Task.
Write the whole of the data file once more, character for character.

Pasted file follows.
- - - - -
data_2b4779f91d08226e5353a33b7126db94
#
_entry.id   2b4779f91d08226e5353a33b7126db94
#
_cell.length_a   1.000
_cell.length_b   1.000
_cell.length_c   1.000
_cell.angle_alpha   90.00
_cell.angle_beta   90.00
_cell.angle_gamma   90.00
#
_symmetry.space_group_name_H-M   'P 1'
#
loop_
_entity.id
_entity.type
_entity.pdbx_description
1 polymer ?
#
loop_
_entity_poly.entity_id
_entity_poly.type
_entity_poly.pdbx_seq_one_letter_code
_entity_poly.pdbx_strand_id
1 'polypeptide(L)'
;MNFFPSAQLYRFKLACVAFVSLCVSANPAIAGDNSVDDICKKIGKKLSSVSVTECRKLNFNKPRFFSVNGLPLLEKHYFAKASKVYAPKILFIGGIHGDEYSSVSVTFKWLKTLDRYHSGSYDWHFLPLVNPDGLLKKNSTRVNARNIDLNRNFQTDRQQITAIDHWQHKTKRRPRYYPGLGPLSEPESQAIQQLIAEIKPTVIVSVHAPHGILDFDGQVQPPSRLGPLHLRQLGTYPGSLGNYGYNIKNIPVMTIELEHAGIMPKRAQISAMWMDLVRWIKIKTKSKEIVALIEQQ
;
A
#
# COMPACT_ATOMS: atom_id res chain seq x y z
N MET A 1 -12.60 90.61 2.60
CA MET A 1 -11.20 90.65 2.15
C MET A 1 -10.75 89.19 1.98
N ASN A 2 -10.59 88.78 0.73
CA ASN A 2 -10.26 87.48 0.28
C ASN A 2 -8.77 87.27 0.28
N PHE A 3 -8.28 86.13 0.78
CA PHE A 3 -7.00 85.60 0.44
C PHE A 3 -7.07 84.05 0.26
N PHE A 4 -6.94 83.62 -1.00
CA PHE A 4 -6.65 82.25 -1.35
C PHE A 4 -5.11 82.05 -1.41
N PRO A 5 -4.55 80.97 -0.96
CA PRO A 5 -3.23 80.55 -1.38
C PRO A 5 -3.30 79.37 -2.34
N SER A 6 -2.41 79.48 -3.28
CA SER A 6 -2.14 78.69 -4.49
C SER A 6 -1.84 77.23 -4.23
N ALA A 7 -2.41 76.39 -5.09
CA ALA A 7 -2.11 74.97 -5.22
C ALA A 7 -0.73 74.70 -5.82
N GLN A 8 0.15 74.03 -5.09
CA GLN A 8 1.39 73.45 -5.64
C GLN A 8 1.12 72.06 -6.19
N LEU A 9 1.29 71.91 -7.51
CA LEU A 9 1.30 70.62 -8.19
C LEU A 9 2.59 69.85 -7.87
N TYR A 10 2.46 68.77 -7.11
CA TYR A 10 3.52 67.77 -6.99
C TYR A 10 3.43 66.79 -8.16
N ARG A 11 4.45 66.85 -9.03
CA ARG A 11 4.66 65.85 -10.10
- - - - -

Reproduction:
data_2b4779f91d08226e5353a33b7126db94
#
_entry.id   2b4779f91d08226e5353a33b7126db94
#
_cell.length_a   1.000
_cell.length_b   1.000
_cell.length_c   1.000
_cell.angle_alpha   90.00
_cell.angle_beta   90.00
_cell.angle_gamma   90.00
#
_symmetry.space_group_name_H-M   'P 1'
#
loop_
_entity.id
_entity.type
_entity.pdbx_description
1 polymer ?
#
loop_
_entity_poly.entity_id
_entity_poly.type
_entity_poly.pdbx_seq_one_letter_code
_entity_poly.pdbx_strand_id
1 'polypeptide(L)'
;MNFFPSAQLYRFKLACVAFVSLCVSANPAIAGDNSVDDICKKIGKKLSSVSVTECRKLNFNKPRFFSVNGLPLLEKHYFAKASKVYAPKILFIGGIHGDEYSSVSVTFKWLKTLDRYHSGSYDWHFLPLVNPDGLLKKNSTRVNARNIDLNRNFQTDRQQITAIDHWQHKTKRRPRYYPGLGPLSEPESQAIQQLIAEIKPTVIVSVHAPHGILDFDGQVQPPSRLGPLHLRQLGTYPGSLGNYGYNIKNIPVMTIELEHAGIMPKRAQISAMWMDLVRWIKIKTKSKEIVALIEQQ
;
A
#
# COMPACT_ATOMS: atom_id res chain seq x y z
N MET A 1 -12.60 90.61 2.60
CA MET A 1 -11.20 90.65 2.15
C MET A 1 -10.75 89.19 1.98
N ASN A 2 -10.59 88.78 0.73
CA ASN A 2 -10.26 87.48 0.28
C ASN A 2 -8.77 87.27 0.28
N PHE A 3 -8.28 86.13 0.78
CA PHE A 3 -7.00 85.60 0.44
C PHE A 3 -7.07 84.05 0.26
N PHE A 4 -6.94 83.62 -1.00
CA PHE A 4 -6.65 82.25 -1.35
C PHE A 4 -5.11 82.05 -1.41
N PRO A 5 -4.55 80.97 -0.96
CA PRO A 5 -3.23 80.55 -1.38
C PRO A 5 -3.30 79.37 -2.34
N SER A 6 -2.41 79.48 -3.28
CA SER A 6 -2.14 78.69 -4.49
C SER A 6 -1.84 77.23 -4.23
N ALA A 7 -2.41 76.39 -5.09
CA ALA A 7 -2.11 74.97 -5.22
C ALA A 7 -0.73 74.70 -5.82
N GLN A 8 0.15 74.03 -5.09
CA GLN A 8 1.39 73.45 -5.64
C GLN A 8 1.12 72.06 -6.19
N LEU A 9 1.29 71.91 -7.51
CA LEU A 9 1.30 70.62 -8.19
C LEU A 9 2.59 69.85 -7.87
N TYR A 10 2.46 68.77 -7.11
CA TYR A 10 3.52 67.77 -6.99
C TYR A 10 3.43 66.79 -8.16
N ARG A 11 4.45 66.85 -9.03
CA ARG A 11 4.66 65.85 -10.10